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Ae fond farewell

I had dreaded this. All I wanted was to get on with the secondment and leave St Pats behind. No way. The Parents' Association demanded a "wee do", mainly to fill the yawning social void between Christmas and New Year. An excuse, if one was needed.

I couldn't bear any crocodile tears, especially from Father Murphy in his valedictory address. Bet he mentions East Ren, his beloved authority in whom he was well placed. Cometh the hour, cometh the anaesthetic.

Himself was comatose after another selection committee meeting.

By the time I arrived at the school, the majority of parents were blitzed.

There was a distinct whiff of alcohol emanating from the boys' toilets. I caught a glimpse of a Buckfast bottle protruding from Jannie Jim's pocket.

I gave him the benefit of the doubt. Maybe he was picking up litter?

The disco was in full flow. Lights flashed. Jimmy's big sister flashed.

Most of the mums were wearing outfits which would best be described as scant. Some consisted of two bits of string and a hankie. The dads and "uncles" leered and coveted everything, except their neighbour's ox and ass. Well, their ox anyway.

Father Murphy was cheerful. Too cheerful. He tried to be friendly, but I could see through his act. In fact, I could see through his cassock. He was helped by intravenous Glenfiddich, as he pretended not to notice the casting of clothing as the more raucous numbers were belted out.

The buffet came and went. It could have been pet food as far as many were concerned. Maybe it was.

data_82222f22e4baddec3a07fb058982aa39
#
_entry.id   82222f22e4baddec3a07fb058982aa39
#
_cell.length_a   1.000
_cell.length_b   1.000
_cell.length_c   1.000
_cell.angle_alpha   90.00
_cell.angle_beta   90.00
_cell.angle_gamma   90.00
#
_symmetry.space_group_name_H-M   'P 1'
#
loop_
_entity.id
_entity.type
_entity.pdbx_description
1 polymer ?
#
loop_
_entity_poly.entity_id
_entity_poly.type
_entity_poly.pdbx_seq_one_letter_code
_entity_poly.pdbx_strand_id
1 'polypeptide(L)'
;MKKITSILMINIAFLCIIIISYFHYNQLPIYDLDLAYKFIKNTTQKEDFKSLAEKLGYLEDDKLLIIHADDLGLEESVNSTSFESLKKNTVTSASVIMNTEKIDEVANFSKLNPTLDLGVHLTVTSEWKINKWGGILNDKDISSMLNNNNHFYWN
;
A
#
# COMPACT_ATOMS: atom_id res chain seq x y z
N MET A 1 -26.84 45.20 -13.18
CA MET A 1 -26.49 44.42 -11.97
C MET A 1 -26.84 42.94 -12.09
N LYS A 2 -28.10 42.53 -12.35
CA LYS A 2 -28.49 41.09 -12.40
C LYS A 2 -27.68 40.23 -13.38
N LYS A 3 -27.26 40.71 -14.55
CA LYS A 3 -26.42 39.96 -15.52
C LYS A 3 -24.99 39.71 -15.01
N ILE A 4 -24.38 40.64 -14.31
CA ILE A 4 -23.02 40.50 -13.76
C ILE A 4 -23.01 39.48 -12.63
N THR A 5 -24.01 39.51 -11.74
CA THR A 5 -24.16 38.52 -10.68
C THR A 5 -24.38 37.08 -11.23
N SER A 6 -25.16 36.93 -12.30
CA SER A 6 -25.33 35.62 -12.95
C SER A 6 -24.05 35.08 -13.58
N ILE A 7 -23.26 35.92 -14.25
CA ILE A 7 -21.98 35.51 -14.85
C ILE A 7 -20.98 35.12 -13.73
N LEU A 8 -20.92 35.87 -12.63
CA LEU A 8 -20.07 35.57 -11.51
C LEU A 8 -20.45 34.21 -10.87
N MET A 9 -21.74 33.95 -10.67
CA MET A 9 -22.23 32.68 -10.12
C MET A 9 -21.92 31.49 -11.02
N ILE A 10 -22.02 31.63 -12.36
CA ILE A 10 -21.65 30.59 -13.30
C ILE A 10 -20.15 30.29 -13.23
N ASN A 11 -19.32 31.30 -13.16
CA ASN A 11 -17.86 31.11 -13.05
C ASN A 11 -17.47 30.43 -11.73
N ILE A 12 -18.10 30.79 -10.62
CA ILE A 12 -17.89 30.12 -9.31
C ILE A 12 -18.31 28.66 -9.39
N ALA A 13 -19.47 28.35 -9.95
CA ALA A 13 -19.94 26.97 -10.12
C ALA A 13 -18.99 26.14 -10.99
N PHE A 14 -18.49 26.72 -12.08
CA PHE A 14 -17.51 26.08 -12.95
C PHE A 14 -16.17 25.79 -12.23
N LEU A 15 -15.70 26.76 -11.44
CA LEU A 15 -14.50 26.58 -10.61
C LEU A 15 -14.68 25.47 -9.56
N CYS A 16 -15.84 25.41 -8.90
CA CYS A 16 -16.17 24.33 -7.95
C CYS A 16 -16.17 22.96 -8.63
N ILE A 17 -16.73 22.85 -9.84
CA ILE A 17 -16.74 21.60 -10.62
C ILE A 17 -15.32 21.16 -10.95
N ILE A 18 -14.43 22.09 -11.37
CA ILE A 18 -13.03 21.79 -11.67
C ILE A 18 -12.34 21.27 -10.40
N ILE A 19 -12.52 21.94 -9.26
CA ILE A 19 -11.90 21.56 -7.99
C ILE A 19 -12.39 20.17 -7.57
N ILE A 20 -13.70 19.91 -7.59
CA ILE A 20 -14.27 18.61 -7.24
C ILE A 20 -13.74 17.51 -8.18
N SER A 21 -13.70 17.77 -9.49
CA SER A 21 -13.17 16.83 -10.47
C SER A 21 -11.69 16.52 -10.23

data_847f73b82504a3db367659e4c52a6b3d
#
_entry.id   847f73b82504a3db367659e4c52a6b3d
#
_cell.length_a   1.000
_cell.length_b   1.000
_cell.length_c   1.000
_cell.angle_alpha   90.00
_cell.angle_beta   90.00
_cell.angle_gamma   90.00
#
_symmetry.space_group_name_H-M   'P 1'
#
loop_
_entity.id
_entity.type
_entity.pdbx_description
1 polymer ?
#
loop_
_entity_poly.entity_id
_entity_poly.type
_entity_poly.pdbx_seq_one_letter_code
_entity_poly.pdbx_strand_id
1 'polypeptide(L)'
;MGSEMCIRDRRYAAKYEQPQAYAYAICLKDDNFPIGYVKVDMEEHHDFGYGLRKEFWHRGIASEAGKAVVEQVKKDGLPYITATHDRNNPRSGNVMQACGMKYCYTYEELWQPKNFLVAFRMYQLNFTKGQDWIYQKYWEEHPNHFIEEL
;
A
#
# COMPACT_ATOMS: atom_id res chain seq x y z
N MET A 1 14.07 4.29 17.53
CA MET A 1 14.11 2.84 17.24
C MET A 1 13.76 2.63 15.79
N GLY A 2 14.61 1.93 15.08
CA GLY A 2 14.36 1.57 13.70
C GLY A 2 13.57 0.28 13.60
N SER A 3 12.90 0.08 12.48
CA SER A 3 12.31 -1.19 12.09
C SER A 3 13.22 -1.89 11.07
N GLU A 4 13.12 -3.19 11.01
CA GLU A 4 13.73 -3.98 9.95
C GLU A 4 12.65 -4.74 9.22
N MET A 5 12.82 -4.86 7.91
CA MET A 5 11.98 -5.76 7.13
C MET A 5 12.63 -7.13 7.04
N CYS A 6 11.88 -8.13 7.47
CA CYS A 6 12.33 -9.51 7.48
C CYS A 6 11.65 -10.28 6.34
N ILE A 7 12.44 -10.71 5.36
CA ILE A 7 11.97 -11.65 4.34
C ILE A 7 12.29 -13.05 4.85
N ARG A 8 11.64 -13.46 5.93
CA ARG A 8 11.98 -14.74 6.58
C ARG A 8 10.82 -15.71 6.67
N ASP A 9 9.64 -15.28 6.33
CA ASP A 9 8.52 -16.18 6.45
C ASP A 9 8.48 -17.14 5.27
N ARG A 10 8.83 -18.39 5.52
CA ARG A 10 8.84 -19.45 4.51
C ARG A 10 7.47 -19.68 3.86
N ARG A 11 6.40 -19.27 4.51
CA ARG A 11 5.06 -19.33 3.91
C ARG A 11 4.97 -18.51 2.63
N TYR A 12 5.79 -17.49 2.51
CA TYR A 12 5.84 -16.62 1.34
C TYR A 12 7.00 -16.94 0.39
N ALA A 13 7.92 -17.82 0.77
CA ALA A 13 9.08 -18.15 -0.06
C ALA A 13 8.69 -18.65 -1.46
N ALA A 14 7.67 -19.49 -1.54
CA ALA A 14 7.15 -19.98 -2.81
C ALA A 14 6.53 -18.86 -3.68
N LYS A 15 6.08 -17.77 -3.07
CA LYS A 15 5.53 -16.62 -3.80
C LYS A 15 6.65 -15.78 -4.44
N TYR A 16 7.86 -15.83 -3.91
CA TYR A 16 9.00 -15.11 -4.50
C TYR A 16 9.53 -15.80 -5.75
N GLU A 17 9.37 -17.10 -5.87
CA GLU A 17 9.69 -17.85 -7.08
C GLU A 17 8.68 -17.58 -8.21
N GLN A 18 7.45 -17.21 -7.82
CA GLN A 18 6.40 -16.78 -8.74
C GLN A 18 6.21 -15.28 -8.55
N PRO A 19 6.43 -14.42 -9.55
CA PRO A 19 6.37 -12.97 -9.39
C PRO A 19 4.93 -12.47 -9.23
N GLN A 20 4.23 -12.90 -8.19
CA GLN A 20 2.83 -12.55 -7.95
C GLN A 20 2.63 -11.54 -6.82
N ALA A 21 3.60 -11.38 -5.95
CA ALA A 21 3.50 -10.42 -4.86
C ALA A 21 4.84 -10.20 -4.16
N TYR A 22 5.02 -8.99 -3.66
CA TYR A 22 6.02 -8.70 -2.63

Then it happened. The floor was bouncing after a particularly energetic sequence of 1970s disco greats, when the good Father made his way to the stage, tapped the microphone and called for order. The alcoholic haze didn't prohibit the summoning up of ancient denominational training.

Despite chants of "One Father Murphy, there's only one Father Murphy... ", the crowd eventually quietened. "Ladies and Gentlemen, it gives me great pleasure... "

"I'll bet it does!" shouted one of the crowd, obviously not blessed with the benefit of a good church background.

"I to make this wee presentation to Mrs McElroy in recognition of all her hard work here at St Pats."

The money raised had been given to Brian's mum, Jenny, the parents'

association secretary, to buy "something appropriate". I dreaded to think what her taste in presents was, given that she was now in a state of near-nakedness as she slumped over the table and Jimmy's "uncle".

I didn't want to, but they insisted I open the parcel. I eventually did to reveal its contents - a scarlet basque, blonde wig and whip. Howls of laughter and cheers from every quarter.

A card dropped from the parcel. I knew it: "To Jenny Babe, Merry Christmas 2006 from Danny."

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